BARNSDALL — Sen. Bill Coleman, R-Ponca City, on June 11 told members of the Barnsdall Chamber of Commerce he will make inquiries for them in Oklahoma City regarding a question about whether a legal change could be made that would allow people who own businesses in the city but live outside it to vote in municipal elections.


Claud Rosendale, chamber president, noted the group had already raised the issue, but had done so too late for consideration during the Oklahoma Legislature’s 2019 regular session.


Coleman said he had talked with the secretary of the Oklahoma State Election Board, who had told him the question of making it possible for owners of business properties in cities, but whose residences are outside those cities, to vote in municipal elections had been considered before. The state election board secretary said it would be necessary to exercise caution in considering any changes.


Coleman pointed out — as a potentially problematic example — that he lives in Ponca City and has business interests in Stillwater.


Coleman did, however, express the view that perhaps some sort of arrangement could be made for small municipalities with business owners who live in close proximity to those communities, but outside their corporate limits.


“So, like a 10-mile radius?” he said at one point, as he was discussing possibilities with the Barnsdall chamber members.


“You all have asked me to see what I can do with this, and I will see what I can do with this,” Coleman said.


Coleman, who is in his first year as the District 10 member of the Oklahoma Senate, also told chamber members June 11 that they might not have liked his vote regarding four-day weeks for public schools. Barnsdall Public Schools uses a four-day instructional week.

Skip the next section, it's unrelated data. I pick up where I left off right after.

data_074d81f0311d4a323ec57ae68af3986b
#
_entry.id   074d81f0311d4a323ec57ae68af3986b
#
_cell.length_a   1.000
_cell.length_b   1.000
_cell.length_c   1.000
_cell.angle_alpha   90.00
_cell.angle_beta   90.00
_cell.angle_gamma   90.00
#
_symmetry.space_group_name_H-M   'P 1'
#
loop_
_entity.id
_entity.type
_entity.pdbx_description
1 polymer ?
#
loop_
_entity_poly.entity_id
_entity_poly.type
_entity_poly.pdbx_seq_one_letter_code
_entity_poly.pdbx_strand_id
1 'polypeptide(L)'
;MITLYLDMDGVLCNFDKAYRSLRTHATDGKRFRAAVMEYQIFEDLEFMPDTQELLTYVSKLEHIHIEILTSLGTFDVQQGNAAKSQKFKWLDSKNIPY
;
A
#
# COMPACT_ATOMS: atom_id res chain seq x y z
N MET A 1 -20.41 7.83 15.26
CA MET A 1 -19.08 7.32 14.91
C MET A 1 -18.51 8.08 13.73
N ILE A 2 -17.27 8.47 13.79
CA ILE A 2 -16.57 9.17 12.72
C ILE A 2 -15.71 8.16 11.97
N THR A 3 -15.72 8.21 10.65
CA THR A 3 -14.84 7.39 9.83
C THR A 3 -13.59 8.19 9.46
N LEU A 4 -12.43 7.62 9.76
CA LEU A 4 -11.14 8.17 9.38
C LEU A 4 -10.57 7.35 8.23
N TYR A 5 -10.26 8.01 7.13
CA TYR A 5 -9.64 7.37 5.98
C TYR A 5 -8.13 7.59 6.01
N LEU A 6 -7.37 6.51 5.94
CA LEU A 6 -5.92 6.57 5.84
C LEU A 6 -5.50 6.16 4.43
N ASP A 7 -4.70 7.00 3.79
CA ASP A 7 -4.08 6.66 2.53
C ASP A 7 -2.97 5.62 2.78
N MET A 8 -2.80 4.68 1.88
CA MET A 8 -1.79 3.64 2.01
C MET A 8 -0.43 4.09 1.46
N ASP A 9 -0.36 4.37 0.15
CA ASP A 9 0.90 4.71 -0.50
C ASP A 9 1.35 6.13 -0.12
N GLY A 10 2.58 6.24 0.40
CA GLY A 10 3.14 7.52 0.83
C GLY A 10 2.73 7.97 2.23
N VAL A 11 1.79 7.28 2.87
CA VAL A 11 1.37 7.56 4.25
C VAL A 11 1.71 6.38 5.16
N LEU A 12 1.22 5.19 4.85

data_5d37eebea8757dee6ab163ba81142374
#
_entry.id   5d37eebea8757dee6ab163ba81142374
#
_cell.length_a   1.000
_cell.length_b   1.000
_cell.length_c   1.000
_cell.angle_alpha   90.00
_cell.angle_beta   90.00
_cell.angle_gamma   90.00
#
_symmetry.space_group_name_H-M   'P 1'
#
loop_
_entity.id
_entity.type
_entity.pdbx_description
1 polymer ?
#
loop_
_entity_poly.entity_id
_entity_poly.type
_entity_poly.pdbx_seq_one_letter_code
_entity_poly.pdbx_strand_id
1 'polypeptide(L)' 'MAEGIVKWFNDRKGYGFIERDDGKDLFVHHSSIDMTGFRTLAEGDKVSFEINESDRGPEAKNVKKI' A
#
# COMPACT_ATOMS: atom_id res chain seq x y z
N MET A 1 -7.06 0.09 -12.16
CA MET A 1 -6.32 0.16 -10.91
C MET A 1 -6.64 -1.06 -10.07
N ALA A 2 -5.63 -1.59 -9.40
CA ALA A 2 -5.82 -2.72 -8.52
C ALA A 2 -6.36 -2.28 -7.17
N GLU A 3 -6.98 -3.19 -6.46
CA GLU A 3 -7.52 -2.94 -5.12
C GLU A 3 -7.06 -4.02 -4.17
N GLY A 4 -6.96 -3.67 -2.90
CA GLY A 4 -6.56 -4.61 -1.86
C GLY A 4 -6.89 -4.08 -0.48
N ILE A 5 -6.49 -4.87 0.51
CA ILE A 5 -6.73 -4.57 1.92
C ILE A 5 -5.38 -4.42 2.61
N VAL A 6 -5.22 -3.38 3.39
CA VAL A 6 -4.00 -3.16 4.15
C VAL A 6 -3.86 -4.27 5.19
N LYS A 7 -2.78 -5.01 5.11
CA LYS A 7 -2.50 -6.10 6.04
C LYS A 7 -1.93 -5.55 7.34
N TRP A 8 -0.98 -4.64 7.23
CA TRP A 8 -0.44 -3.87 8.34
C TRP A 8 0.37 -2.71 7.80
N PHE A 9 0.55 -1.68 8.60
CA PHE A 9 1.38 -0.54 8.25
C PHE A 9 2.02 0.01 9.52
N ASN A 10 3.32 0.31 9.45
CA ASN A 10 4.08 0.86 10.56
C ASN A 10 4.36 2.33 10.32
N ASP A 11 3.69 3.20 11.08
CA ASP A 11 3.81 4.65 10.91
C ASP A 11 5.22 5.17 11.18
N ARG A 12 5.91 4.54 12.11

“I will tell you that I voted to end the four-day week,” Coleman said. He explained that new regulations are to be implented during the 2021-22 school year that will set financial and academic standards for school districts to meet if they wish to continue using a four-day week. Those regulations will be designed by the Oklahoma State Department of Education and will have to be approved by the Legislature, he said.


Coleman acknowledged there have been some good results from the use of a four-day instructional week, but he also said Oklahoma lost some potential economic gains when the word went out nationwide that Oklahoma wasn’t funding its schools well enough for them to afford a five-day week.


“I mean it put a black eye on us,” he said, noting that some businesses decided not to bring their operations to the state.


Rosendale asked if there is a way to mandate a stoppage to athletic events if there is ever another teacher walkout, like the one in the spring of 2018.


Coleman said he hopes the state can build a good enough education system that there will be no more teacher walkouts.